Toronto Blue Jays 2012 Expectations Revisited: Brett Lawrie
Before the start of the 2012 MLB season, I put together a series of performance “forecasts” for the projected starters for the Toronto Blue Jays. Now, with the long season well behind the team, here’s a look back at how the players did compared to my projections – which is another way of saying let’s see how much I messed them up. Today, we’ll move on to the hot corner with a review of Brett Lawrie‘s 2012.
There’s no easy way to put it: Lawrie was a disappointment in 2012.
You could probably say it was inevitable, given how the Blue Jays’ third baseman of the future lit up the league upon his arrival as a 21-year old, putting up an eye-popping .293/.373/.580 over 171 PA. Needless to say, expectations were high for Lawrie this season – and the expectations were largely unmet.
Lawrie accumulated 2.7 fWAR over 43 games in ’11. In 2012, that number sat at 2.9 with 125 games played, good for 11th in the league (among 18 full-season qualifiers). The back end of the middle of the pack wasn’t where many of us expected Lawrie to be at the end of last season, and much of it has to do with injury issues that plagued his second half of ’12.
Although Lawrie didn’t get off to a particularly great start (.704 OPS in April), he had slowly rounded into the mid-season form that resembled more like the Lawrie we saw last year by June, hitting 4 homers and 9 doubles in 124 PA with a .884 OPS. Perhaps part of the surge was extra motivation from his four-game suspension at the end of May for throwing a helmet that happened to take an unfortunate bounce. Whatever it was, it took Lawrie’s game to the next level: he barely struck out (8.1% K%), and showed an improved batting eye (0.90 BB/K).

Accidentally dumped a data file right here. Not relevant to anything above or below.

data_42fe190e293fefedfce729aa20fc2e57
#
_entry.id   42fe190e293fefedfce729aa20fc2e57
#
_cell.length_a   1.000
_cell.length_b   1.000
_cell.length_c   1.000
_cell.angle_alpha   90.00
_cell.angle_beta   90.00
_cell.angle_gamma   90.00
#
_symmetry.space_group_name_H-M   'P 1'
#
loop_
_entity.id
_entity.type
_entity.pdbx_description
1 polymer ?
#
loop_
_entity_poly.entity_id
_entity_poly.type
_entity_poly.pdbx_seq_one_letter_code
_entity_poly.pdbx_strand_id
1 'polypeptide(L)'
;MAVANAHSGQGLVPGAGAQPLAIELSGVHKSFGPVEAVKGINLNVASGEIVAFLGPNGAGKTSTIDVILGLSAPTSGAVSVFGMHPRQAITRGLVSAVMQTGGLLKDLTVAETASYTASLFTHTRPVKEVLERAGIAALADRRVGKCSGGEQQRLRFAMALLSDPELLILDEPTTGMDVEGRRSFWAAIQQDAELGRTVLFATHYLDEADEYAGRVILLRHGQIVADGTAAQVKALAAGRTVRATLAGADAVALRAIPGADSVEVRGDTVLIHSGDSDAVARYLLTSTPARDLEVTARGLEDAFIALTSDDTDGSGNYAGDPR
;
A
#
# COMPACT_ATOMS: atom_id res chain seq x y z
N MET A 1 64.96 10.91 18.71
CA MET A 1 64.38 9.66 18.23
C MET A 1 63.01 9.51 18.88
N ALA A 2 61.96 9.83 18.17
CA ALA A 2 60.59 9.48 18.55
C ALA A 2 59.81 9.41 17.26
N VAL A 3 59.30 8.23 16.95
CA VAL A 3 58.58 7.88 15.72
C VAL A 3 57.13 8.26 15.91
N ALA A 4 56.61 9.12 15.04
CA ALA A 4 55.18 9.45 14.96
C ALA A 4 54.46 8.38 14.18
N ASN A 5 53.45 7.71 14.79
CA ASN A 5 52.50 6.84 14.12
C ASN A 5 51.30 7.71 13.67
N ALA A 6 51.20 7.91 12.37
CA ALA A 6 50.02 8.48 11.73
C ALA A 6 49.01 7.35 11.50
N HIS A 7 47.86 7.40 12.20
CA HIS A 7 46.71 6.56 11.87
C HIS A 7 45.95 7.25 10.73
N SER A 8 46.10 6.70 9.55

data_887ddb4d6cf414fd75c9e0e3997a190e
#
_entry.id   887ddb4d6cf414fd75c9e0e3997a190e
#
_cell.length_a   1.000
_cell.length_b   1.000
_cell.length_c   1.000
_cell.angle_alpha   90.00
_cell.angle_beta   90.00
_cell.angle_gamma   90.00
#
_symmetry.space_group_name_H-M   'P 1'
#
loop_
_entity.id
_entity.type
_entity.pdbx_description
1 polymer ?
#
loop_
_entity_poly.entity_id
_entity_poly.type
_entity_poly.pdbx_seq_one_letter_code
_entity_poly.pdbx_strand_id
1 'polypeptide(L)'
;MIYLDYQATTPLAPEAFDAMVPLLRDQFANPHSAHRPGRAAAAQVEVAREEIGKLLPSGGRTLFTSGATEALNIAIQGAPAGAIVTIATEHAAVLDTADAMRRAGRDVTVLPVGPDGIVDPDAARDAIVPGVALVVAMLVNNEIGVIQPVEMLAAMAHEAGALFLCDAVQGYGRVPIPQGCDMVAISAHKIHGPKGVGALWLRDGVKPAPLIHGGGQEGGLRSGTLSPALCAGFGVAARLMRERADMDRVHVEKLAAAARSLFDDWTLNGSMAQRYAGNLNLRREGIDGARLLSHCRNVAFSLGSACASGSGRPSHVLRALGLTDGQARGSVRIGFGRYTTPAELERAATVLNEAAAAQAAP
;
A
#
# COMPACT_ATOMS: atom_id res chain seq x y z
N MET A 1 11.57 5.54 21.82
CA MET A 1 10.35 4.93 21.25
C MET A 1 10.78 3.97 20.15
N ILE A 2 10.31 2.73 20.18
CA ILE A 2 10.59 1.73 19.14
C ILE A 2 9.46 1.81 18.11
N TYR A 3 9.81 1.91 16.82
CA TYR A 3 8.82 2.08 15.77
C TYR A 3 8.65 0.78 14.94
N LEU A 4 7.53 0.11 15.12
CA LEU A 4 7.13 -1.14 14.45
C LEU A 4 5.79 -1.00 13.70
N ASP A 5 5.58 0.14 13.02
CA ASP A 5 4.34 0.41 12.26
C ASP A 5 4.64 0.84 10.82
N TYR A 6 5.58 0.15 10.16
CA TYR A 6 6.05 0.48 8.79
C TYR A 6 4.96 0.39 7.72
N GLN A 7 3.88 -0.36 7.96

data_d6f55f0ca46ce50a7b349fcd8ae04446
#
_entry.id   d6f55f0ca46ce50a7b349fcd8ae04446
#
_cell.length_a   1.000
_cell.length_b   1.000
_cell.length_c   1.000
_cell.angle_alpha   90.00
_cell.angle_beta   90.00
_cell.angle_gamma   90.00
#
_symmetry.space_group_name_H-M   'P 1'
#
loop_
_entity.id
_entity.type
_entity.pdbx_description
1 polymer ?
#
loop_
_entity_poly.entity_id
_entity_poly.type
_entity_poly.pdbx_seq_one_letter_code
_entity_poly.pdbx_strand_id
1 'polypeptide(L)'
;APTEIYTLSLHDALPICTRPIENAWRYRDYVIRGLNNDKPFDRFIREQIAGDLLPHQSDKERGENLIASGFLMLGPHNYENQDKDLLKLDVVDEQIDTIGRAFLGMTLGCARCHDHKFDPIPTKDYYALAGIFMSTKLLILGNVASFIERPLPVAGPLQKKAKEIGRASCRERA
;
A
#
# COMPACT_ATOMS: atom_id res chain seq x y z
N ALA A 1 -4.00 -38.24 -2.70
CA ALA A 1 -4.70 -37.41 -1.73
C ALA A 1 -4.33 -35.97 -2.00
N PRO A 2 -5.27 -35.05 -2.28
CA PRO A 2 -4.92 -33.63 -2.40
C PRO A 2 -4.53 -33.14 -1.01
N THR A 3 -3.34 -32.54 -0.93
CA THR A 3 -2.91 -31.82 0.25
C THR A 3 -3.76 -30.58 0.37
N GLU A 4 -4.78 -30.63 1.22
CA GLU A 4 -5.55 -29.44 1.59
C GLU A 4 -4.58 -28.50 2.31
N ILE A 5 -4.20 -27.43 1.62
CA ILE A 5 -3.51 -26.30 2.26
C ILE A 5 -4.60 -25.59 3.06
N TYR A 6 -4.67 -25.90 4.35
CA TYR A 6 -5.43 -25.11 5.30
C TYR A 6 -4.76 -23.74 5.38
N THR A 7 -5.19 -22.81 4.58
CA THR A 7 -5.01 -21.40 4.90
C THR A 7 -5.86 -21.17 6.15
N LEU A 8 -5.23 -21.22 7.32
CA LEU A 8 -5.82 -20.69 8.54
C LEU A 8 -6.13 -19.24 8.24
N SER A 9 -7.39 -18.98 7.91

Unfortunately, a back injury put an end to that surge in July, follow by an oblique injury that Lawrie tried to come back from too early–to the point where he may have misled the team’s staff on the severity of the injury–in August. Given how long obliques take to heal, based on the cases of players like of Evan Longoria and Ryan Zimmerman, it was really no surprise that Lawrie was largely ineffective upon his return to the lineup in early September as he put up a poor .237/.315/.361 triple-slash over his final 109 PA.
So, was 2012 a season lost to injury? Largely, but not entirely. Even prior to his injury, Lawrie’s ability to draw walks had already shown decline from his 9.4% walk rate in ’11: he walked in 5.1% of his appearances in April and just 3.1% in May, numbers that are well below average for his position. He is also hitting more ground balls to the infield compared to his stint last season, which led to more outs, even though his contact rate remained quite good.
I wrote before the season that “the .287 ISO is going to take the biggest hit in 2012, I think, as will the 17% HR/FB ratio. I’m certainly not ready to predict 31 home runs for Lawrie over 600 PA (his pace in 2011); being an everyday player for 150+ games at this level is a big, tough adjustment to make.” I’d played it somewhat conservatively in regards to the power numbers, but Lawrie’s power-sapping injury troubles still made my predictions far too optimistic:
My 2012 forecast: 610 PA, .280/.340/.490, 20 HR, 22 SB
Lawrie in 2012: 536 PA, .273/.324/.405, 11 HR, 13 SB
“The more I look at them, the more I want to bring things down a notch or two” was what I told myself when I made the predictions, and it turns out I should have listen to my inner skeptic then. I didn’t think Lawrie would put up the numbers he did in ’11 over a full season, but to go from that to a .729 OPS is a pretty steep decline. He also took a step back in the base-stealing department, getting caught eight times out of 21 attempts.
The positive–because it’s just too hard to stay negative on the guy–is that Lawrie remained solid defensively, despite his troubles at the plate; and, at just 22-years old, there’s plenty of time for him to make the adjustments for 2013. He’s still very talented and his month-long streak in June of last year shows that he has the ability to play a big part in the Blue Jays’ revamped offense next season.
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